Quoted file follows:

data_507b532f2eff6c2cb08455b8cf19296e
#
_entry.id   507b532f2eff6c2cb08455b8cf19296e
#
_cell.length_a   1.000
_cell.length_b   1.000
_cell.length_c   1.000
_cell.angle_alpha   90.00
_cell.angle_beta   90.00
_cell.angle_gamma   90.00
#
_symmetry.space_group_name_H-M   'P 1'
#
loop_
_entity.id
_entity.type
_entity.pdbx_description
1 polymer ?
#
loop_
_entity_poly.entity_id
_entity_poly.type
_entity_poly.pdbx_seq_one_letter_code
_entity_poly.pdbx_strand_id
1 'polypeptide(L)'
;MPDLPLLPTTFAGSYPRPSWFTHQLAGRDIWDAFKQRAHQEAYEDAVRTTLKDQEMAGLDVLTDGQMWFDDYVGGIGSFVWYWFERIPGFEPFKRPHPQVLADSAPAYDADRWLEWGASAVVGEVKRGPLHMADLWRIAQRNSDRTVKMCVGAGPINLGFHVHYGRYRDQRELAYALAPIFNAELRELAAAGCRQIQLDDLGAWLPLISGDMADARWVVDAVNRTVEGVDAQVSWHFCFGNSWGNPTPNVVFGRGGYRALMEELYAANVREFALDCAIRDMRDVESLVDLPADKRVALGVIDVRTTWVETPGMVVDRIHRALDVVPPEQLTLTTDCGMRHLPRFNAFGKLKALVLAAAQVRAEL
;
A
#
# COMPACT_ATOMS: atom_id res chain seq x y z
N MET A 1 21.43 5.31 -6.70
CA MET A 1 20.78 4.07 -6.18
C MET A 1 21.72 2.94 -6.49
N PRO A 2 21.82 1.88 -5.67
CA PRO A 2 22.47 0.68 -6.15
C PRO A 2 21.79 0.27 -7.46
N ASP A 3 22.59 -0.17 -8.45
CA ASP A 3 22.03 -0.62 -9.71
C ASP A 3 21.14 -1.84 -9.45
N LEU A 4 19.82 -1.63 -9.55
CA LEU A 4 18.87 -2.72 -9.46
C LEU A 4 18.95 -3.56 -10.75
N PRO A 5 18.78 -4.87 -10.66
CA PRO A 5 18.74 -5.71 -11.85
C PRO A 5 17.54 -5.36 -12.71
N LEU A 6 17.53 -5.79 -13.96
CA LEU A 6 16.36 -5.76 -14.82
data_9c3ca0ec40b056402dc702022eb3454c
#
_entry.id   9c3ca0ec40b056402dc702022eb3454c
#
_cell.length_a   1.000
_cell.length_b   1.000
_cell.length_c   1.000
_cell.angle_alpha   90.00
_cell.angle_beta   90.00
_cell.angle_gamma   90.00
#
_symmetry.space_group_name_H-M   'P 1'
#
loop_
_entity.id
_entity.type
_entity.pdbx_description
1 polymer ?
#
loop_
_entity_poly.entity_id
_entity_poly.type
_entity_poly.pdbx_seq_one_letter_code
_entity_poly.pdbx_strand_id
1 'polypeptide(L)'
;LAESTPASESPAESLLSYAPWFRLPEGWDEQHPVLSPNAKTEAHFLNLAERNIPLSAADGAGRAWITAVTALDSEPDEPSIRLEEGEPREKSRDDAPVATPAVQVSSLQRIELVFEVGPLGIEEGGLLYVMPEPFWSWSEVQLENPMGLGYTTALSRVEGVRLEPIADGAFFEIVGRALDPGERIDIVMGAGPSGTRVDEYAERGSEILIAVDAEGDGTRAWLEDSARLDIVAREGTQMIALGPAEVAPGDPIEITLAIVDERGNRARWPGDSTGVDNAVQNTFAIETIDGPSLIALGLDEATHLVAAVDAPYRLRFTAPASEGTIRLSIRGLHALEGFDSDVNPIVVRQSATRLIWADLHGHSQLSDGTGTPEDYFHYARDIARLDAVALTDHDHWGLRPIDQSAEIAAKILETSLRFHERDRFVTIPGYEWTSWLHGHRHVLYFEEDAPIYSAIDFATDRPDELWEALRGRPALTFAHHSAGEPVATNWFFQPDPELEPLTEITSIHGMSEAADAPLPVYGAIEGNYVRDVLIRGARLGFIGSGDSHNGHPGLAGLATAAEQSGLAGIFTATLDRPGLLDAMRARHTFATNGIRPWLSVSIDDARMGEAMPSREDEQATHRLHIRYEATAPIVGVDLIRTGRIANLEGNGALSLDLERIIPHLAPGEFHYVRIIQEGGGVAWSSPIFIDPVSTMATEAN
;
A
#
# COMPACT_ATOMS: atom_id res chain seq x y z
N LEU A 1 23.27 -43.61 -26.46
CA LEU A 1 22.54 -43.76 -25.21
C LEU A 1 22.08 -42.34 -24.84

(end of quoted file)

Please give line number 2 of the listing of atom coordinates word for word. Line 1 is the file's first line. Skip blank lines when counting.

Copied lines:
#